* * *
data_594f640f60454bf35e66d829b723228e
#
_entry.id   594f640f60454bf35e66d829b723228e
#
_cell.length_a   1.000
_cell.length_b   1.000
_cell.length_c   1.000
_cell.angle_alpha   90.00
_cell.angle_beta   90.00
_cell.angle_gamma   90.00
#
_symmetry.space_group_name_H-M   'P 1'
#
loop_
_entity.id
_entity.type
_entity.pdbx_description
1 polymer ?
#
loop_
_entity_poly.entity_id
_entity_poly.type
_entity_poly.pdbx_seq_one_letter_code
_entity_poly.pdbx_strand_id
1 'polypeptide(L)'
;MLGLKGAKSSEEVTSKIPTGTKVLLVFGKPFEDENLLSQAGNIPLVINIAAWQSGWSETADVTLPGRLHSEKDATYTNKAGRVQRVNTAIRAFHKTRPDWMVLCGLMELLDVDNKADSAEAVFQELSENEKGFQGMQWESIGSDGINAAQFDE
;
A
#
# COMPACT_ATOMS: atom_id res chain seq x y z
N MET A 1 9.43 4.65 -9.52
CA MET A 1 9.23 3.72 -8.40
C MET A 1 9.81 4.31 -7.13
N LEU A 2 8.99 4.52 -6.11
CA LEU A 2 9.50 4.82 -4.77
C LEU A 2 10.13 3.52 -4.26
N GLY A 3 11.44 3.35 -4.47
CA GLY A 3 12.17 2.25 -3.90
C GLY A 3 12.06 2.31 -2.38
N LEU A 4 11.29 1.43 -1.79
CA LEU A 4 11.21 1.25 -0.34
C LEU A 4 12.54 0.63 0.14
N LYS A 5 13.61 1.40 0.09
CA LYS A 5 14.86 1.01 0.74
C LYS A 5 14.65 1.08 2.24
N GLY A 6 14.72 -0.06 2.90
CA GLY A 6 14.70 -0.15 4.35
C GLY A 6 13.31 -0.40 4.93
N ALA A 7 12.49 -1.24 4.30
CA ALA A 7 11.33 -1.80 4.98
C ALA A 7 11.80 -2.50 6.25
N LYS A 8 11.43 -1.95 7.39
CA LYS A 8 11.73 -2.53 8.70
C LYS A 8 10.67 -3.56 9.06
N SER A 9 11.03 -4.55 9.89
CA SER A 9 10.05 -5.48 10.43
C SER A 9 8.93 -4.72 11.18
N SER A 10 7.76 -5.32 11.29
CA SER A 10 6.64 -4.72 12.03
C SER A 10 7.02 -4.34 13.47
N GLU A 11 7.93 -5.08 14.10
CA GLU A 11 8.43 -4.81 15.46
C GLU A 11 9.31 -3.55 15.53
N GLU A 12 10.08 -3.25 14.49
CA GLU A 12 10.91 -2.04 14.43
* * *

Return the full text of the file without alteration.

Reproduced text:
data_594f640f60454bf35e66d829b723228e
#
_entry.id   594f640f60454bf35e66d829b723228e
#
_cell.length_a   1.000
_cell.length_b   1.000
_cell.length_c   1.000
_cell.angle_alpha   90.00
_cell.angle_beta   90.00
_cell.angle_gamma   90.00
#
_symmetry.space_group_name_H-M   'P 1'
#
loop_
_entity.id
_entity.type
_entity.pdbx_description
1 polymer ?
#
loop_
_entity_poly.entity_id
_entity_poly.type
_entity_poly.pdbx_seq_one_letter_code
_entity_poly.pdbx_strand_id
1 'polypeptide(L)'
;MLGLKGAKSSEEVTSKIPTGTKVLLVFGKPFEDENLLSQAGNIPLVINIAAWQSGWSETADVTLPGRLHSEKDATYTNKAGRVQRVNTAIRAFHKTRPDWMVLCGLMELLDVDNKADSAEAVFQELSENEKGFQGMQWESIGSDGINAAQFDE
;
A
#
# COMPACT_ATOMS: atom_id res chain seq x y z
N MET A 1 9.43 4.65 -9.52
CA MET A 1 9.23 3.72 -8.40
C MET A 1 9.81 4.31 -7.13
N LEU A 2 8.99 4.52 -6.11
CA LEU A 2 9.50 4.82 -4.77
C LEU A 2 10.13 3.52 -4.26
N GLY A 3 11.44 3.35 -4.47
CA GLY A 3 12.17 2.25 -3.90
C GLY A 3 12.06 2.31 -2.38
N LEU A 4 11.29 1.43 -1.79
CA LEU A 4 11.21 1.25 -0.34
C LEU A 4 12.54 0.63 0.14
N LYS A 5 13.61 1.40 0.09
CA LYS A 5 14.86 1.01 0.74
C LYS A 5 14.65 1.08 2.24
N GLY A 6 14.72 -0.06 2.90
CA GLY A 6 14.70 -0.15 4.35
C GLY A 6 13.31 -0.40 4.93
N ALA A 7 12.49 -1.24 4.30
CA ALA A 7 11.33 -1.80 4.98
C ALA A 7 11.80 -2.50 6.25
N LYS A 8 11.43 -1.95 7.39
CA LYS A 8 11.73 -2.53 8.70
C LYS A 8 10.67 -3.56 9.06
N SER A 9 11.03 -4.55 9.89
CA SER A 9 10.05 -5.48 10.43
C SER A 9 8.93 -4.72 11.18
N SER A 10 7.76 -5.32 11.29
CA SER A 10 6.64 -4.72 12.03
C SER A 10 7.02 -4.34 13.47
N GLU A 11 7.93 -5.08 14.10
CA GLU A 11 8.43 -4.81 15.46
C GLU A 11 9.31 -3.55 15.53
N GLU A 12 10.08 -3.25 14.49
CA GLU A 12 10.91 -2.04 14.43